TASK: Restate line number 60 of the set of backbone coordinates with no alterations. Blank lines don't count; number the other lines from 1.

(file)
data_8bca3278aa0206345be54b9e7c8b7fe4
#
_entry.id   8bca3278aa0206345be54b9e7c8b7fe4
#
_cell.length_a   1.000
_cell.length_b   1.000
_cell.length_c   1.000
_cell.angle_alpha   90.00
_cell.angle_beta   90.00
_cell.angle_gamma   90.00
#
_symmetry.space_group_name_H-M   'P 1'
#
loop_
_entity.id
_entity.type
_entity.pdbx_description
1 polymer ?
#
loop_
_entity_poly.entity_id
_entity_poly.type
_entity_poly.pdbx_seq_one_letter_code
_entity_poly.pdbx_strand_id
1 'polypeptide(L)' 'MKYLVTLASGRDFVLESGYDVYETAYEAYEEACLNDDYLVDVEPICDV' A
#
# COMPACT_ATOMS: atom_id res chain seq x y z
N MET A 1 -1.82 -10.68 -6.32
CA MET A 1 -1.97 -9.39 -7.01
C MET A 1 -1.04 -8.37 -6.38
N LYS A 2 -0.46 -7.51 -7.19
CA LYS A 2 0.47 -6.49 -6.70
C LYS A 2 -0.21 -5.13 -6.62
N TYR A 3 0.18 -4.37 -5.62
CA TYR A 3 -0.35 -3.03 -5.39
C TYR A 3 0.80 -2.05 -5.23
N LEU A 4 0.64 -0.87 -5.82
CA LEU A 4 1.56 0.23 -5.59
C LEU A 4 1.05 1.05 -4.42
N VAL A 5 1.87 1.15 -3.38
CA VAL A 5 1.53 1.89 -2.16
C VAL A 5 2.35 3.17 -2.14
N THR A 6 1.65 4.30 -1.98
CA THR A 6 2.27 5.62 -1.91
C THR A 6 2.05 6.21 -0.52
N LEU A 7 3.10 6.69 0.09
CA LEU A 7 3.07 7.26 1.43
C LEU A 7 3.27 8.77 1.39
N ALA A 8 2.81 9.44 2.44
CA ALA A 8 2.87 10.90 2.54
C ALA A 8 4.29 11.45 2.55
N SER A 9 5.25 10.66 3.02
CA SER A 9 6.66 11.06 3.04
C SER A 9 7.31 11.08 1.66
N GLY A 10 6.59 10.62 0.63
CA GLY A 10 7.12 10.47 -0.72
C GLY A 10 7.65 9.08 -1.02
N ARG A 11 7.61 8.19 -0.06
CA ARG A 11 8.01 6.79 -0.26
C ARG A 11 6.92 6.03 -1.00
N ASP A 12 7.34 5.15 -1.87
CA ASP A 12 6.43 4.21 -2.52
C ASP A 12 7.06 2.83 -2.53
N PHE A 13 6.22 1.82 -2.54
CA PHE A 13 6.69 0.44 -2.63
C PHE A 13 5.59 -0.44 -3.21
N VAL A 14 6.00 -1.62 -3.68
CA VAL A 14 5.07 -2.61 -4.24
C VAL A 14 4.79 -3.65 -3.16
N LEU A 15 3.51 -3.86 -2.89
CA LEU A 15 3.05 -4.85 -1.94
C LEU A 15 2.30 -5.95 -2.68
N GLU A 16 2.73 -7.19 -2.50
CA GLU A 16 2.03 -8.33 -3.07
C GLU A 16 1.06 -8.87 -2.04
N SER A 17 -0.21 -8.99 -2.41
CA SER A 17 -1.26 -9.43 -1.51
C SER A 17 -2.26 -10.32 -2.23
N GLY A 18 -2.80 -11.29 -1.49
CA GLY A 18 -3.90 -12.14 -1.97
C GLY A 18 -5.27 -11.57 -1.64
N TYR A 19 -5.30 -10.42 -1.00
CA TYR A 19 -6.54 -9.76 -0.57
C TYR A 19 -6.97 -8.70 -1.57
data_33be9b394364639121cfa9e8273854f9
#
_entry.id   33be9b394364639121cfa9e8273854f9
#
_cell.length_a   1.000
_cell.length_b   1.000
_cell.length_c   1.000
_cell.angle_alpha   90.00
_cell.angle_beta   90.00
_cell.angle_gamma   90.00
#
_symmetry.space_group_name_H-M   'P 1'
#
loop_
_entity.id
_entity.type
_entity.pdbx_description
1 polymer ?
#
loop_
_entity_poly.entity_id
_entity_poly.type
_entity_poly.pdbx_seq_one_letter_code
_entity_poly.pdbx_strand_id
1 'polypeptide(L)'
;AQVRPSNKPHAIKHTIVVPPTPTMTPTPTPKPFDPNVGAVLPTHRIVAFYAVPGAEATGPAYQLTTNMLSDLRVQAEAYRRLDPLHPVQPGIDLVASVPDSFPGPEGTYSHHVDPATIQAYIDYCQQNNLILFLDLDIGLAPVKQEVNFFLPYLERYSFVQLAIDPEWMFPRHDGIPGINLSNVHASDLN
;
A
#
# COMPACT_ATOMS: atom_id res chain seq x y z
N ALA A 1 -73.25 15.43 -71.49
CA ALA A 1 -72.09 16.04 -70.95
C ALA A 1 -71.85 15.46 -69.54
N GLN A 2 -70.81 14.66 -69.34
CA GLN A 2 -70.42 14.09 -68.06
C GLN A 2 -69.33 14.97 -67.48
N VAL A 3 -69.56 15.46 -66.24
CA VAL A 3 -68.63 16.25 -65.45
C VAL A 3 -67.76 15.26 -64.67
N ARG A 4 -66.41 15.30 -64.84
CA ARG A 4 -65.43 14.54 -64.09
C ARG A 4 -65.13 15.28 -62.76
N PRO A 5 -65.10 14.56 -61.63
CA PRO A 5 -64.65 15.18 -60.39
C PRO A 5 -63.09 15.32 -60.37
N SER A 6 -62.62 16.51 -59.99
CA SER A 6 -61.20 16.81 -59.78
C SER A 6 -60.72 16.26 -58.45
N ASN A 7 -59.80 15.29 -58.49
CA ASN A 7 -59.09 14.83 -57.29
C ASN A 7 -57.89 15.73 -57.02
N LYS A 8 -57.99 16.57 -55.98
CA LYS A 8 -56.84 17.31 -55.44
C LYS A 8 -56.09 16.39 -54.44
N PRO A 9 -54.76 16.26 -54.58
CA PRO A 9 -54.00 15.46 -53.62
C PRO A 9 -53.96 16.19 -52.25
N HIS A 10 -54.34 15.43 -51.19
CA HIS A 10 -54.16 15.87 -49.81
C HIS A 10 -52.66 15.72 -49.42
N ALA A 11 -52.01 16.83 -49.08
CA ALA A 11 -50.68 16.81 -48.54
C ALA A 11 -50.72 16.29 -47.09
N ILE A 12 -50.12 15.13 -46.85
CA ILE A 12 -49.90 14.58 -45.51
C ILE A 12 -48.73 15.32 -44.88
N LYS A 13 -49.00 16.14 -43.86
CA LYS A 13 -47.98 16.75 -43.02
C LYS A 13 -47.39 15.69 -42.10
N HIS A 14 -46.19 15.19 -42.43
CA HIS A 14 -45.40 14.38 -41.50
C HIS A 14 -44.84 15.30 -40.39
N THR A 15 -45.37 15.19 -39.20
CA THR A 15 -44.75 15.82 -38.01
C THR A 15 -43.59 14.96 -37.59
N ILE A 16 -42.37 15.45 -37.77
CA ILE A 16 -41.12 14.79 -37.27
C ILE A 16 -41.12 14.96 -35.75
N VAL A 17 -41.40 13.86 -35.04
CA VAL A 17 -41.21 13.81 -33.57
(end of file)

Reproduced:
C ARG A 11 6.92 6.03 -1.00